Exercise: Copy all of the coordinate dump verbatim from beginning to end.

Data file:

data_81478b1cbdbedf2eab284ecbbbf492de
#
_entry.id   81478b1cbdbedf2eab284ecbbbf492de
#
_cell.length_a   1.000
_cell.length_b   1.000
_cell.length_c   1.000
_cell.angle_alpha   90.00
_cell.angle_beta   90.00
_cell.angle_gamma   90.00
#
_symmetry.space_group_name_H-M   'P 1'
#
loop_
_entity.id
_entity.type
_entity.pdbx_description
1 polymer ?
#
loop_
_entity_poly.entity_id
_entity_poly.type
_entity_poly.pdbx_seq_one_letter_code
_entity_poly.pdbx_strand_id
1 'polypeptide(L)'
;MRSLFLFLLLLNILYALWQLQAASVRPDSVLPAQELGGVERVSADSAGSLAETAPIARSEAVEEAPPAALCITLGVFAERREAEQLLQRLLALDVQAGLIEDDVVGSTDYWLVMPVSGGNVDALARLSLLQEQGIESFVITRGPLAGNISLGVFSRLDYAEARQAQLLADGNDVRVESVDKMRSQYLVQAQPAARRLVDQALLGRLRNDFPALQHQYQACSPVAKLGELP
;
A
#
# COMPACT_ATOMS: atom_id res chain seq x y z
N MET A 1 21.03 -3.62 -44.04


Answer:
data_81478b1cbdbedf2eab284ecbbbf492de
#
_entry.id   81478b1cbdbedf2eab284ecbbbf492de
#
_cell.length_a   1.000
_cell.length_b   1.000
_cell.length_c   1.000
_cell.angle_alpha   90.00
_cell.angle_beta   90.00
_cell.angle_gamma   90.00
#
_symmetry.space_group_name_H-M   'P 1'
#
loop_
_entity.id
_entity.type
_entity.pdbx_description
1 polymer ?
#
loop_
_entity_poly.entity_id
_entity_poly.type
_entity_poly.pdbx_seq_one_letter_code
_entity_poly.pdbx_strand_id
1 'polypeptide(L)'
;MRSLFLFLLLLNILYALWQLQAASVRPDSVLPAQELGGVERVSADSAGSLAETAPIARSEAVEEAPPAALCITLGVFAERREAEQLLQRLLALDVQAGLIEDDVVGSTDYWLVMPVSGGNVDALARLSLLQEQGIESFVITRGPLAGNISLGVFSRLDYAEARQAQLLADGNDVRVESVDKMRSQYLVQAQPAARRLVDQALLGRLRNDFPALQHQYQACSPVAKLGELP
;
A
#
# COMPACT_ATOMS: atom_id res chain seq x y z
N MET A 1 21.03 -3.62 -44.04